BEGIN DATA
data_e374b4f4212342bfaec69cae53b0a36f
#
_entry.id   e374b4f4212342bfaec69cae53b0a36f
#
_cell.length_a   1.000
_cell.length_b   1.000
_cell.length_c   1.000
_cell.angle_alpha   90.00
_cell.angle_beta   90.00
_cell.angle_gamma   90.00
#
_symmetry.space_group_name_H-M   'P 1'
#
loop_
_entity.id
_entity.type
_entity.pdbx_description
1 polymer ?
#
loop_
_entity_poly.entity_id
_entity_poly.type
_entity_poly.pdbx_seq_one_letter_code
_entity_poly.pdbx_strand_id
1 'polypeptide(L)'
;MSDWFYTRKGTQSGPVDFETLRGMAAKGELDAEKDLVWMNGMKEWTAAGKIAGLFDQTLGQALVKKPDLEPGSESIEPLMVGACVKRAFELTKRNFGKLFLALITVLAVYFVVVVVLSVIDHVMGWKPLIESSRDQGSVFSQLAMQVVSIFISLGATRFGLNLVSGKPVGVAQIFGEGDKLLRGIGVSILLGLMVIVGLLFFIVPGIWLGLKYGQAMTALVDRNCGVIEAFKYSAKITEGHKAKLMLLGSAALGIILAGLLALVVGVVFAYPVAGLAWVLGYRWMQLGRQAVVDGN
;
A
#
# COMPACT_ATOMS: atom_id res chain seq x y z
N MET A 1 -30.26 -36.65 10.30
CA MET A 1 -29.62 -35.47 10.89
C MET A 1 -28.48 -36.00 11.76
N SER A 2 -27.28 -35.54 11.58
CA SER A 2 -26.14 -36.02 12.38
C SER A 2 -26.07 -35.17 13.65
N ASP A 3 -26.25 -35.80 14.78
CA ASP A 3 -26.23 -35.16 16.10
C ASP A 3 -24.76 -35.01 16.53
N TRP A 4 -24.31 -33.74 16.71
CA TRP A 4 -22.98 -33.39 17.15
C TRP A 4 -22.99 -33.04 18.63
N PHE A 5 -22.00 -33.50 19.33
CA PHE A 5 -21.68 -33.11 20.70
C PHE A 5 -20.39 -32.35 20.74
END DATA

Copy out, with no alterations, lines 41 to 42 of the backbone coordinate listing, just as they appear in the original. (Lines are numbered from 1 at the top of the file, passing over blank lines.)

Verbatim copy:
CA TRP A 4 -22.98 -33.39 17.15
C TRP A 4 -22.99 -33.04 18.63